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Another One Bites the Dust: Understanding Florida Dog Bite Laws

If you or a loved one was bitten by a dog and suffered a serious injury, you may have the grounds to pursue a personal injury claim against the dog’s owner. Under Florida law, a dog owner is held “strictly liable” for the actions of their pet, pursuant to Florida Code Section 767.04. This means that the dog owner can be held accountable for their dog’s actions regardless of the circumstances.

Understanding Florida’s Dangerous Dog Statute

Under Florida law, if a dog is deemed “dangerous,” the animal must be registered with the authorities and be permanently identified as such. The owner of a “dangerous” dog must take specific steps by protect the public at large. For example, the dog is to be kept in a secured area with warning signs at all entrances that notify people of the dangerous nature of the animal. If the dog is taken outside, the dog must be restrained by a muzzle and walked by someone older than the age of 18.

However, keep in mind that there is generally no liability for a dog bite from a dangerous dog if the following factors exist:

  • The victim is six years of age or older,
  • The bite occurred on the dog owner’s premises, and
  • If there is an “easily readable” sign that displays “bad dog” or “beware of dog.”

In addition to the Florida Code, there are other legal foundations to pursue a potential dog bite claim. For example, you could pursue damages if the dog owner failed to execute a level of ordinary care that a reasonable and prudent person would in the same, or similar, situation. This would be a “negligence theory” for a dog bite personal injury claim.

Understanding The “One Bite Rule”

Florida has a “one bite rule” which means that a dog bite victim can pursue damages when the dog has a history of biting people or coming close to biting people. The dog owner can be held liable if it is established that they were aware of the dog’s propensity to bite a person.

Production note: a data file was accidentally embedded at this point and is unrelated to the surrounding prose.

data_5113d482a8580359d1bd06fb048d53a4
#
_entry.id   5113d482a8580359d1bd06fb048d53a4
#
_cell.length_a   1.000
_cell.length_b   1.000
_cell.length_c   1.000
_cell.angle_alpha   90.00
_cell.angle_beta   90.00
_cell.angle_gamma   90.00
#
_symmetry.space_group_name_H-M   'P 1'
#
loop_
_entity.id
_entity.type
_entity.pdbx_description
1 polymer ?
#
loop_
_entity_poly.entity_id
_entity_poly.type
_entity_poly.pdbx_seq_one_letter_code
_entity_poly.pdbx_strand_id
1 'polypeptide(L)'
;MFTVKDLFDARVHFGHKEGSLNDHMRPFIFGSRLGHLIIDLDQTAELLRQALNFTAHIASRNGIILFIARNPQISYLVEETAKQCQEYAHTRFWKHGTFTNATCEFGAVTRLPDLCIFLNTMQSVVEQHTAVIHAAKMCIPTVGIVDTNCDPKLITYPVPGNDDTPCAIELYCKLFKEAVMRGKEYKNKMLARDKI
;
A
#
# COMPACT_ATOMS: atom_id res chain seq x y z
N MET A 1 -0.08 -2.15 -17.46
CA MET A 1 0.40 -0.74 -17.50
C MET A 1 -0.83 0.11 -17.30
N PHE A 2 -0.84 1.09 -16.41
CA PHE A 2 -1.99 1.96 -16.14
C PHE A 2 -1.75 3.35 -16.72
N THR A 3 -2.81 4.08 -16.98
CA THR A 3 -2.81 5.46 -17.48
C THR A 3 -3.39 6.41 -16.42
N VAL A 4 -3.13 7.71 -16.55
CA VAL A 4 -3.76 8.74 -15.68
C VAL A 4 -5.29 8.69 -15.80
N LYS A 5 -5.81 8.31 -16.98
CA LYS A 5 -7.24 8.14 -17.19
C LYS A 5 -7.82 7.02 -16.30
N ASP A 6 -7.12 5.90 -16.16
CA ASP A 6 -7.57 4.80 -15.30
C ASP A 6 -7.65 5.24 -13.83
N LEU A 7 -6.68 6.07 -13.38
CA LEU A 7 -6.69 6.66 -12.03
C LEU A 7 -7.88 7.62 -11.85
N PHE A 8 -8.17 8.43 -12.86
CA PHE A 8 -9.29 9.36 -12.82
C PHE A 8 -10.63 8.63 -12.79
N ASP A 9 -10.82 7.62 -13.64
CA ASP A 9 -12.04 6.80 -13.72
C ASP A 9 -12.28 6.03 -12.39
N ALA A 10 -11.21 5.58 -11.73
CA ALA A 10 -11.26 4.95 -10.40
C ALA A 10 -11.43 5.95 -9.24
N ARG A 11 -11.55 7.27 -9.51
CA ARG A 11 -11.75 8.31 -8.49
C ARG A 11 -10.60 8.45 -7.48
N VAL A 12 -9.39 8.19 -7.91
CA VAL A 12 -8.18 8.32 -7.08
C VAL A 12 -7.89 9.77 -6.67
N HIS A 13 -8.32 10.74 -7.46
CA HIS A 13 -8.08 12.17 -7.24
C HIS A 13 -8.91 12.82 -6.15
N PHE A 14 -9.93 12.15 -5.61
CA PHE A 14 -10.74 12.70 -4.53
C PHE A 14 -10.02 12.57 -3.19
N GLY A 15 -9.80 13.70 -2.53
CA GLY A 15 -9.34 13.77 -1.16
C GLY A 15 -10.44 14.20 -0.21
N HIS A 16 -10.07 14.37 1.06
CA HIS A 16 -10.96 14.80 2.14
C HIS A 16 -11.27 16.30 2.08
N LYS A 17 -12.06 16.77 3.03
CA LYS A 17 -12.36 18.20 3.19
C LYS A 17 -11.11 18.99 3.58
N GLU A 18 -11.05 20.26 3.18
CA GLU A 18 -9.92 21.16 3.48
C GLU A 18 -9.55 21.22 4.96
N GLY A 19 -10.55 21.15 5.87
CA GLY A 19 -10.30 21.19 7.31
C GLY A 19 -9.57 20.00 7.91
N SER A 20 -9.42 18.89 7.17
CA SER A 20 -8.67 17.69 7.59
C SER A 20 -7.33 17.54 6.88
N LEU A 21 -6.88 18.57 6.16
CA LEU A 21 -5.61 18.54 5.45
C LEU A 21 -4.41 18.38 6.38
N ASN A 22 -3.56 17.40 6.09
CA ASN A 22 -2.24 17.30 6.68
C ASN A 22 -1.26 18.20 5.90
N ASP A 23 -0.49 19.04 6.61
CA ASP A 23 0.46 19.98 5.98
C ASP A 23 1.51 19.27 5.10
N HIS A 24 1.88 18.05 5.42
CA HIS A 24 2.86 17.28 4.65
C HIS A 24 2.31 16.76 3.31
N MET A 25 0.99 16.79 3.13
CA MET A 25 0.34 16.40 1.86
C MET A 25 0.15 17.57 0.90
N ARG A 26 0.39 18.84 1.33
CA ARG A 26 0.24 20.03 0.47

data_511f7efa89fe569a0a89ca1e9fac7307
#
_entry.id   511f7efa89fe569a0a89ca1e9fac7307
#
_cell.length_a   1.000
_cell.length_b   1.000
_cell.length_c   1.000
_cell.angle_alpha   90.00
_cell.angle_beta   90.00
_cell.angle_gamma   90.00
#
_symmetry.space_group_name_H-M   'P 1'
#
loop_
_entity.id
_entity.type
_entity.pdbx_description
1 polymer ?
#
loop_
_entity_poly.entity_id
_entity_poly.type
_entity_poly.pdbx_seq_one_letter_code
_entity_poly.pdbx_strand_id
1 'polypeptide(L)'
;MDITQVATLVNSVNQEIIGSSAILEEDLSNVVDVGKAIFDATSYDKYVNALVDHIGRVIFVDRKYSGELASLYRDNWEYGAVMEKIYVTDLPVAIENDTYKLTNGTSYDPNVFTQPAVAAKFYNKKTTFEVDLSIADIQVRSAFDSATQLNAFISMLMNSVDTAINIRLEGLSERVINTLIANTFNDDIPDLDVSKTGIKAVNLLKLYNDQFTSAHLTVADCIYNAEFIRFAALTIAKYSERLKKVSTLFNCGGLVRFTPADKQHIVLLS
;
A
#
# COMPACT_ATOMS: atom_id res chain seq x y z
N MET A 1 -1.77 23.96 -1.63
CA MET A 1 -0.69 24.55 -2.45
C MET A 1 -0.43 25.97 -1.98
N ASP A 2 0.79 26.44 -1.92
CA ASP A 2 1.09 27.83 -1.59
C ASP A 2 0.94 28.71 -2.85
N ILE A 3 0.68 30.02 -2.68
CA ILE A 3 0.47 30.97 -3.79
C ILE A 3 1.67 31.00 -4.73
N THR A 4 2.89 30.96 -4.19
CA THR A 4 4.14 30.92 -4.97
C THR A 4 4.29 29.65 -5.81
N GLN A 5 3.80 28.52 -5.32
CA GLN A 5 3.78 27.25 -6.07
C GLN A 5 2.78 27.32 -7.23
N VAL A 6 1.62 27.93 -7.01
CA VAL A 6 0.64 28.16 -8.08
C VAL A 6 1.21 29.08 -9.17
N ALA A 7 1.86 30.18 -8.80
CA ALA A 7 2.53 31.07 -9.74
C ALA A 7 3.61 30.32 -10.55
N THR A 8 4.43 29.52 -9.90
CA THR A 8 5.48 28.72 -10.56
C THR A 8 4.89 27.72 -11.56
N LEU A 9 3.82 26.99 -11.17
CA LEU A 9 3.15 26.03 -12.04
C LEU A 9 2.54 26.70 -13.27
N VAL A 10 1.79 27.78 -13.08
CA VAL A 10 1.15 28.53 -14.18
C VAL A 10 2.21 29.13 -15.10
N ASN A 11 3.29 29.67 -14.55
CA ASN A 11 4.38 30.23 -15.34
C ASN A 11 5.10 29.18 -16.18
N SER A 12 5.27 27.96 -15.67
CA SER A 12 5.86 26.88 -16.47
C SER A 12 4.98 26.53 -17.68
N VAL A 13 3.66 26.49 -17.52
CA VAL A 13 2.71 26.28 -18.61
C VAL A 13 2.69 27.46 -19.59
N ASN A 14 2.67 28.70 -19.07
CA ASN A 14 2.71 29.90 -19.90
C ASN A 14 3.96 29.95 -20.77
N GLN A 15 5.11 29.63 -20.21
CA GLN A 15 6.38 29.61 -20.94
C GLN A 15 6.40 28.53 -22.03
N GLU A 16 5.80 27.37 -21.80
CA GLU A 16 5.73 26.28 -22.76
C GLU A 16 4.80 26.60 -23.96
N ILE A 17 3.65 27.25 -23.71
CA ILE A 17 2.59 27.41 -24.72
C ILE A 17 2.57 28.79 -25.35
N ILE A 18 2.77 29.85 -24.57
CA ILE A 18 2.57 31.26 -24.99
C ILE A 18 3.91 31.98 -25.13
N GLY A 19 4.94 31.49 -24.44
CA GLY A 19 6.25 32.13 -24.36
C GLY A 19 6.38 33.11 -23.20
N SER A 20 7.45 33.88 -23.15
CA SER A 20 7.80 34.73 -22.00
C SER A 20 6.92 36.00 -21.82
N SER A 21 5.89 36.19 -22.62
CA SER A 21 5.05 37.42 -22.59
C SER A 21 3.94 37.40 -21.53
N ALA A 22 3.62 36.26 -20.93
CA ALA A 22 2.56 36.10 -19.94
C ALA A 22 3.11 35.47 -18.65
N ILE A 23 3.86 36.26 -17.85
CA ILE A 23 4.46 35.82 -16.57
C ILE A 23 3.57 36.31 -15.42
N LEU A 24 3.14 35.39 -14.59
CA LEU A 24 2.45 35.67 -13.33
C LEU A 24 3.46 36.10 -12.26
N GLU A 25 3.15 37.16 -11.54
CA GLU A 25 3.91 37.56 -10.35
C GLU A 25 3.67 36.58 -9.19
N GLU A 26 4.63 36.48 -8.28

Proving a Dog Bite Case

In a strict liability state, you have no burden of proof to show that the dog owner was at fault. However, it does not mean you simply get to walk into court and get a favorable judgment. For example, there are instances where the dog owner can raise mitigating factors that may affect your damages assessment.

How Comparative Negligence Can Affect Your Dog Bite Injury Case

Comparative negligence takes into account any actions, or inactions, by the victim that may have contributed to the injury. A judge and/or jury can include these actions in assessing what to award the victim in a verdict. For example, if a jury determines that the dog owner was 75 percent at fault and the dog bite victim was 25 percent at fault, that means a verdict in favor of the victim would be reduced by 25 percent. However, comparative negligence will only be applied if you are over the age of 6.

Speak to an Experienced Florida Dog Bite Lawyer Today

As you can see, Florida dog bite laws can get complicated. That’s why you need to speak to an experienced dog bite injury attorney right away. Gillette Law, P.A. is centrally located to serve clients in Florida and Georgia. Contact us online, or call us at 904-358-1304 or toll-free at 888-366-5904. If you are unable to visit one of our offices, we can meet with you in your home or hospital room.

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